SEA Currents: Corwith Cramer
Laws of the Sea
32° 44.2’N x 16° 43.9’W
Alongside Canical, Madeira
Greetings, I am Chuck Lea the Chief Scientist aboard the Corwith Cramer for cruise C255. When we plan a cruise, the Law of the Sea requires us to submit a Request for Clearance to the State Department so that they can arrange for us to take Oceanographic samples in foreign waters. As a part of that request, the countries whose waters we are sampling are invited to send an observer so that they may become familiar with what we do. This has led to a variety of enriching exchanges over the years, and no less so on our first Global Ocean trip into the Mediterranean and eastern North Atlantic.
Mohamed Ali Geawhari was enthusiastic to join us and showed a willingness to overcome all challenges to get to Barcelona all suggesting that he would be a enthusiastic member of the crew. His good hearted response to the rigors of the program, his companionship on watch and during port stops made him a prime example of the observer, and a terrific shipmate. He has graced us with a lecture on his PhD research and told us of the wonders and nature of Morocco. I suspect his English has improved while aboard, it was backed up by Gabrielle’s occasional French translations, we did not strain his abilities in Spanish and Arabic. Indeed much of the communication came from the good will we felt for each other and in our common mission. It has been an honour for SEA to have him with us, and I look forward to more extraordinary exchanges. I will now let Mohamed speak for himself of his experiences.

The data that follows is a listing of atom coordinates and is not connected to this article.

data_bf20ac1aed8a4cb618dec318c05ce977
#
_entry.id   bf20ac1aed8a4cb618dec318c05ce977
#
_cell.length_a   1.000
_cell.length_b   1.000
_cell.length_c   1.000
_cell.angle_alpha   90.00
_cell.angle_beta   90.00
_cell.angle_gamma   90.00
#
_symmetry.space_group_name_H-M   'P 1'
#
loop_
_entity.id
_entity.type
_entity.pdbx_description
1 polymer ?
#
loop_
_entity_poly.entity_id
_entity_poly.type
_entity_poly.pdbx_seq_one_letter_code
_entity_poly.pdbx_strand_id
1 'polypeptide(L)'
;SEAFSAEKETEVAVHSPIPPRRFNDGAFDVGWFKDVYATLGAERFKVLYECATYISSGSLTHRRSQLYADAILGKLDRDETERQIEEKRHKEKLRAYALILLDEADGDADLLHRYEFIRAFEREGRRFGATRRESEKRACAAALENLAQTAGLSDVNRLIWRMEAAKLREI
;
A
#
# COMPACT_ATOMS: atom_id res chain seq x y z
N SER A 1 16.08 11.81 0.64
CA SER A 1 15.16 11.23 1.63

First, this is above all an opportunity for me to express my gratitude to all members of the Corwith Cramer team.
When I was asked to write the blog, many images appeared in my eyes: the hospitality and friendliness of everyone on the boat, beautiful landscapes, rough seas and an ocean of deep blue color. I find myself unable to tell everything, it is impossible to describe such a pleasant experience.
It all started after the first day on the boat (October 1), I felt deeply encouraged, I started dreaming, why not be a scientist and sailor at the same time?
Here I am, the making knowledge does not take my much time, I felt the part of the Cramer family quickly. The crew of the vessel, without exception, are perfect mariners, sympathetic teachers, confident, secure, living well with a good cook, and these are only some of their good qualities. Far from land, we had very different days, sunshine and steady wind, some stronger wind and waves, as well. I became used to the boat and sailing.
And yet, I got seasick. It was a rather a painful, evil, nauseous, situation. It was difficult, but between the bouts I learned to anticipate the manoeuvres to be performed and to contemplate the landscape and with the help and encouragement of everyone on board, everything happened.
I was very lucky to live such an experience to sail with such good team, and enjoy a solid experience in sailing the sea.Thus I’m happy to be the first Moroccan and perhaps the first African and Arab sailing on SSV Corwith Cramer. I hope to return.